What is myringitis?

Myringitis: an inflammation of the eardrum

Myringitis is an inflammation of the eardrum characterized by the appearance of blisters and unexpected and persistent earaches. It can sometimes involve hearing loss and fever.


The main symptom of myringitis is ear pain. However, this condition can also be diagnosed by the presence of otoscopic vesicles on the tympanic membrane. Once the cause of the inflammation is identified, it can be resolved within a few days.

The main symptoms of myringitis

The main symptoms of myringitis include:

  • Hypoacusis, which is hearing loss or muffled hearing
  • Otalgia, or intense pain in the ear
  • Bleeding from the ear
  • Fever (mild in viral forms, higher in bacterial forms) 
  • Itching or tinnitus

Types of myringitis

There are different types of Myringitis and they can be differentiated based on their origin, intensity, duration and the way in which they manifest. 

Acute myringitis

Acute myringitis or mycomyringitis is a sudden onset condition, often associated with otitis media or otitis externa, It can lasts from 24 to 48 hours and causes severe pain.

Chronic myringitis

Chronic myringitis only occurs after frequent ear canal infections. If not treated properly, this condition can carry on for several months.

Bullous myringitis

Bullous myringitis is an acute inflammation that can be contagious. It often manifests itself as a symptom of influenza through the appearance of blisters or vesicles on the eardrum.

Granular myringitis

Granular myringitis characterized by the discharge of secretions from the ear (otorrhea). This condition is often painless and can last more than a month. It is usually a consequence of a disease of the outer ear that extends to the tympanic membrane, on which granular tissue forms.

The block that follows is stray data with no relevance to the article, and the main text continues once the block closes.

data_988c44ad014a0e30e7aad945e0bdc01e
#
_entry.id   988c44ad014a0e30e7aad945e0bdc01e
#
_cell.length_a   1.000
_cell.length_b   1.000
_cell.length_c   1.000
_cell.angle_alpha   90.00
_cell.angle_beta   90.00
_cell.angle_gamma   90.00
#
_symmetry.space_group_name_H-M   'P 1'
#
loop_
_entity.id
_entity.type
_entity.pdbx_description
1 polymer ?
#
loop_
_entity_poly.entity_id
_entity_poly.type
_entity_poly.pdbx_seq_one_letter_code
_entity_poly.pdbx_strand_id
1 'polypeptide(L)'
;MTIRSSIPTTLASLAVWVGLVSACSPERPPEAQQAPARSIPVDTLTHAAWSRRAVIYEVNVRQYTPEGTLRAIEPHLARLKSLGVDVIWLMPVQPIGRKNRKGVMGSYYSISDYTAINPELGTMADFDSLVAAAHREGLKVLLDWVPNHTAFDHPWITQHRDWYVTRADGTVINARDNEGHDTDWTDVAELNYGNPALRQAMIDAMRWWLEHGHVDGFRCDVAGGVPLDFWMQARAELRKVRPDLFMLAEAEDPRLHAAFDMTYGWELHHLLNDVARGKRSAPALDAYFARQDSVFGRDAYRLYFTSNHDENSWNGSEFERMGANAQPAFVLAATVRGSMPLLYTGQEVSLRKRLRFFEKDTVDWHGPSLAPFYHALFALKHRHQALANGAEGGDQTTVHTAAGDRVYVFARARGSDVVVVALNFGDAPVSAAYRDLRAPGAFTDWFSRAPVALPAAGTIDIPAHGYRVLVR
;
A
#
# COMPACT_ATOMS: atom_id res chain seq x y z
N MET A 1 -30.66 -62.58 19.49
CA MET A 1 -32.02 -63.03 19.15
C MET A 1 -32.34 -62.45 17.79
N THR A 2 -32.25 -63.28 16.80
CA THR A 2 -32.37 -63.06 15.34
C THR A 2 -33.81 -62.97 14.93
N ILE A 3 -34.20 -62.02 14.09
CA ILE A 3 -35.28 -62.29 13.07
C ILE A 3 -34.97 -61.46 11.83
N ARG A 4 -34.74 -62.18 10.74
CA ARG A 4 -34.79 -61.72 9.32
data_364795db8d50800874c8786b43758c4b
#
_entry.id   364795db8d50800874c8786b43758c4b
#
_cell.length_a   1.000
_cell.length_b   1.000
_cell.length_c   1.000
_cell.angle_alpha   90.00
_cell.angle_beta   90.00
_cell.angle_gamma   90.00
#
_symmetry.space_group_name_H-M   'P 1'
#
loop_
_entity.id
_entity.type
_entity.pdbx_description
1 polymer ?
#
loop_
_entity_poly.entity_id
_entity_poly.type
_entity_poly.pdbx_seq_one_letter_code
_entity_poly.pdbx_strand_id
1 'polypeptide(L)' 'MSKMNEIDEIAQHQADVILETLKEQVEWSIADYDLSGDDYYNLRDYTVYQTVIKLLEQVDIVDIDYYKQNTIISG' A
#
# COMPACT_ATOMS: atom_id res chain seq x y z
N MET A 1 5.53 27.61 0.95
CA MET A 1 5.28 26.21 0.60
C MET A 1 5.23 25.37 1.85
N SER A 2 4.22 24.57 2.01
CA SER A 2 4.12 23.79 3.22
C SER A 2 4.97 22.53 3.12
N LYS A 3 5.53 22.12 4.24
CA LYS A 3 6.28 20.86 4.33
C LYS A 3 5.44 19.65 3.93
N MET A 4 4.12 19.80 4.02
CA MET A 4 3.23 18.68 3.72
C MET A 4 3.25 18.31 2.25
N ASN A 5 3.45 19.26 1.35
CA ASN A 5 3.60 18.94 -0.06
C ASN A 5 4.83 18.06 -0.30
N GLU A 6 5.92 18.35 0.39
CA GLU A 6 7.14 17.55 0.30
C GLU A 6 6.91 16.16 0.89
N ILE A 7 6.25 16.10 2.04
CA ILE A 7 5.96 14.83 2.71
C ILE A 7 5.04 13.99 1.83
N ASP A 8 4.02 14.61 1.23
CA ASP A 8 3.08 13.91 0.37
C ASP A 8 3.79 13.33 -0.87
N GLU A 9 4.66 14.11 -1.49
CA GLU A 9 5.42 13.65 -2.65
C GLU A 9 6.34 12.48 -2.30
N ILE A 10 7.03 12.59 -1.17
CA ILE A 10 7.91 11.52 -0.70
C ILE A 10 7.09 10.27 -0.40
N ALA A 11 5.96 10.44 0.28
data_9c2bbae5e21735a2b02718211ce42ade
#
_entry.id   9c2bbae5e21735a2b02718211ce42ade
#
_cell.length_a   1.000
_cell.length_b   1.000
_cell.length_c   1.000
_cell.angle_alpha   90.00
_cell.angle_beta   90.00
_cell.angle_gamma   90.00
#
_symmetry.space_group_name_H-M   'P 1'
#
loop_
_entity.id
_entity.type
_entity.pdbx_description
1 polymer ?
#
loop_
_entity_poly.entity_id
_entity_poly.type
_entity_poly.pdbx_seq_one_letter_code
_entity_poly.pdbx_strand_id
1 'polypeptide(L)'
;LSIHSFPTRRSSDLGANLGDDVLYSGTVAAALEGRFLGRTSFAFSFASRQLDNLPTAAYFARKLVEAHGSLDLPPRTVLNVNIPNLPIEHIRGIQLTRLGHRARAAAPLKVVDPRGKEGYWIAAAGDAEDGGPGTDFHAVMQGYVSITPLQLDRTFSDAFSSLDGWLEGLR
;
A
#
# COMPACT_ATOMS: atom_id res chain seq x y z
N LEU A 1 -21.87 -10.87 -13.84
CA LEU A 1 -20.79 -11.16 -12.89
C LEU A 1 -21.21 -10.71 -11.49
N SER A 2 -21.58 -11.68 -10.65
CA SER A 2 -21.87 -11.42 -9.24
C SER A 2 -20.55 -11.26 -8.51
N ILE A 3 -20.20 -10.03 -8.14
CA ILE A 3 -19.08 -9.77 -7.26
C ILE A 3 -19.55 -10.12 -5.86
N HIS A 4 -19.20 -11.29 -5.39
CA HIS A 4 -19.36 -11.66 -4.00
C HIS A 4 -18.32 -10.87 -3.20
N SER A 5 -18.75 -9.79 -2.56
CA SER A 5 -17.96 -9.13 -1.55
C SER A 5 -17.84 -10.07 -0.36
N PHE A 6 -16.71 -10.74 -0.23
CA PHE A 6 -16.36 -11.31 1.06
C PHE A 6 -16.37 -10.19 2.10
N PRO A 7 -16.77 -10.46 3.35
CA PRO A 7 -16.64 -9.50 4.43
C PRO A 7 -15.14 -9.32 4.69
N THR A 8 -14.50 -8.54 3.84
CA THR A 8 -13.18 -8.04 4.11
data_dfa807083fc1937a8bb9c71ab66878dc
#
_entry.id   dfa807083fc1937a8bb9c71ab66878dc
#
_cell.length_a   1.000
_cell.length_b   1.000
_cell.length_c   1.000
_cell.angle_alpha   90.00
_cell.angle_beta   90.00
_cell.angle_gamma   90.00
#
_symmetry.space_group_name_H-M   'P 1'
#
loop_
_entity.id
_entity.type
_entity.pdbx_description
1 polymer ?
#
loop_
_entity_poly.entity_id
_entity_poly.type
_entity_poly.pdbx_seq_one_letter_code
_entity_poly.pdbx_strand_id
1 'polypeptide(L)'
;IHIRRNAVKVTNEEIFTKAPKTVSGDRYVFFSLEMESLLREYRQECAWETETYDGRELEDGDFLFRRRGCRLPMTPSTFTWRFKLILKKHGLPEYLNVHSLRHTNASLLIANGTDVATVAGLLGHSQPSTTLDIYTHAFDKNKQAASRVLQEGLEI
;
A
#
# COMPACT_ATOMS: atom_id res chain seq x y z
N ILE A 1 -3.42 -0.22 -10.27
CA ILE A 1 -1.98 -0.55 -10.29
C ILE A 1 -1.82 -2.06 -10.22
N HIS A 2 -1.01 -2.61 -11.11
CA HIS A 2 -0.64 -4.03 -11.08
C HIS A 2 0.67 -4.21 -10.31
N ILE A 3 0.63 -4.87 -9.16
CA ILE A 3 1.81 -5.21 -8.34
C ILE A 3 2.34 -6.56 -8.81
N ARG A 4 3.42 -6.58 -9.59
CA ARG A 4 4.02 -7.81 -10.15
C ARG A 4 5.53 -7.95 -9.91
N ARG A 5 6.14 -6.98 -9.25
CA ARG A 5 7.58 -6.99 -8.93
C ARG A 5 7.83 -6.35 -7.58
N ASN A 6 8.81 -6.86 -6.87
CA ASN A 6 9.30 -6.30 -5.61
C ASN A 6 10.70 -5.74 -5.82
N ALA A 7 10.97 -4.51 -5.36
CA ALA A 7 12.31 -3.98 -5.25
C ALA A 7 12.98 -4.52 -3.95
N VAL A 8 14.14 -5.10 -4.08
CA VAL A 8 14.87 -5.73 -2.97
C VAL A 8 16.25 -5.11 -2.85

Viral myringitis

A pathogen is reffered to as viral myringitis if it is a virus (usually the flu virus), where the inflammation is sudden, isolated and accompanied by severe pain.

Bacterial myringitis

Myringitis can also develop due to the presence of pathogenic bacteria in the tympanic membrane.

The main causes of myringitis

Myringitis is caused by inflammation of the surrounding tissues resulting from conditions, including but not limited to, otitis media, trauma improper ear cleaning, mycetes, penetration of foreign bodies, to name a few. It can also occur as a result of an upper airway infection.

How to diagnose myringitis?

Myringitis can be diagnosed through an otolaryngological examination, which includes an analysis of the patient's symptoms and an inspection of the ear through an otoscope, to detect the presence of vesicles or other lesions of the eardrum. The doctor will also check for otitis media, which, unlike meringitis, affects the area behind the eardrum.

How to treat myringitis?

The treatment of myringitis depends on its type and generally involves taking antibiotics and painkillers.

Myringitis in children

Like all hearing pathologies, myringitis is common in children whose are still in development and whose ear formation is not yet definitive. As it is contagious, contact between affected children should be avoided.


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